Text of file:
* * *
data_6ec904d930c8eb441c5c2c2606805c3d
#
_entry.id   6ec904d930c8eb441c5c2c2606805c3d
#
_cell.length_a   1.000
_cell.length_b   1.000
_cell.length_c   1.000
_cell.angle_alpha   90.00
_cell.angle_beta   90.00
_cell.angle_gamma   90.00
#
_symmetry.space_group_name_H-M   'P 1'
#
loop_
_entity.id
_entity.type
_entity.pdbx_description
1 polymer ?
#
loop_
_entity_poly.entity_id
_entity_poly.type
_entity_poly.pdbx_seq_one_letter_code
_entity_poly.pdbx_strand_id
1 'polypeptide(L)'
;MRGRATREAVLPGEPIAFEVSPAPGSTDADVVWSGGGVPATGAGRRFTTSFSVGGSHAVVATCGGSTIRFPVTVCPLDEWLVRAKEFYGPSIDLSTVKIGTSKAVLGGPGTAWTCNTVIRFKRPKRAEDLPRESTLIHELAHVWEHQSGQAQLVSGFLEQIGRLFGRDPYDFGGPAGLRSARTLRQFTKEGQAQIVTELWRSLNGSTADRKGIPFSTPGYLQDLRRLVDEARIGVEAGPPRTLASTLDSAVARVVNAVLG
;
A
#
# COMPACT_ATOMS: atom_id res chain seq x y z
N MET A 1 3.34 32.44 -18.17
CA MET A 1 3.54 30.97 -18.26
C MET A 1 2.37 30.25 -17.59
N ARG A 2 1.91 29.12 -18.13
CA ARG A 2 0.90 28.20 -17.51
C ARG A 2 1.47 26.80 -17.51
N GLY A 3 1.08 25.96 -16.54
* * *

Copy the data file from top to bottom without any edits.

data_6ec904d930c8eb441c5c2c2606805c3d
#
_entry.id   6ec904d930c8eb441c5c2c2606805c3d
#
_cell.length_a   1.000
_cell.length_b   1.000
_cell.length_c   1.000
_cell.angle_alpha   90.00
_cell.angle_beta   90.00
_cell.angle_gamma   90.00
#
_symmetry.space_group_name_H-M   'P 1'
#
loop_
_entity.id
_entity.type
_entity.pdbx_description
1 polymer ?
#
loop_
_entity_poly.entity_id
_entity_poly.type
_entity_poly.pdbx_seq_one_letter_code
_entity_poly.pdbx_strand_id
1 'polypeptide(L)'
;MRGRATREAVLPGEPIAFEVSPAPGSTDADVVWSGGGVPATGAGRRFTTSFSVGGSHAVVATCGGSTIRFPVTVCPLDEWLVRAKEFYGPSIDLSTVKIGTSKAVLGGPGTAWTCNTVIRFKRPKRAEDLPRESTLIHELAHVWEHQSGQAQLVSGFLEQIGRLFGRDPYDFGGPAGLRSARTLRQFTKEGQAQIVTELWRSLNGSTADRKGIPFSTPGYLQDLRRLVDEARIGVEAGPPRTLASTLDSAVARVVNAVLG
;
A
#
# COMPACT_ATOMS: atom_id res chain seq x y z
N MET A 1 3.34 32.44 -18.17
CA MET A 1 3.54 30.97 -18.26
C MET A 1 2.37 30.25 -17.59
N ARG A 2 1.91 29.12 -18.13
CA ARG A 2 0.90 28.20 -17.51
C ARG A 2 1.47 26.80 -17.51
N GLY A 3 1.08 25.96 -16.54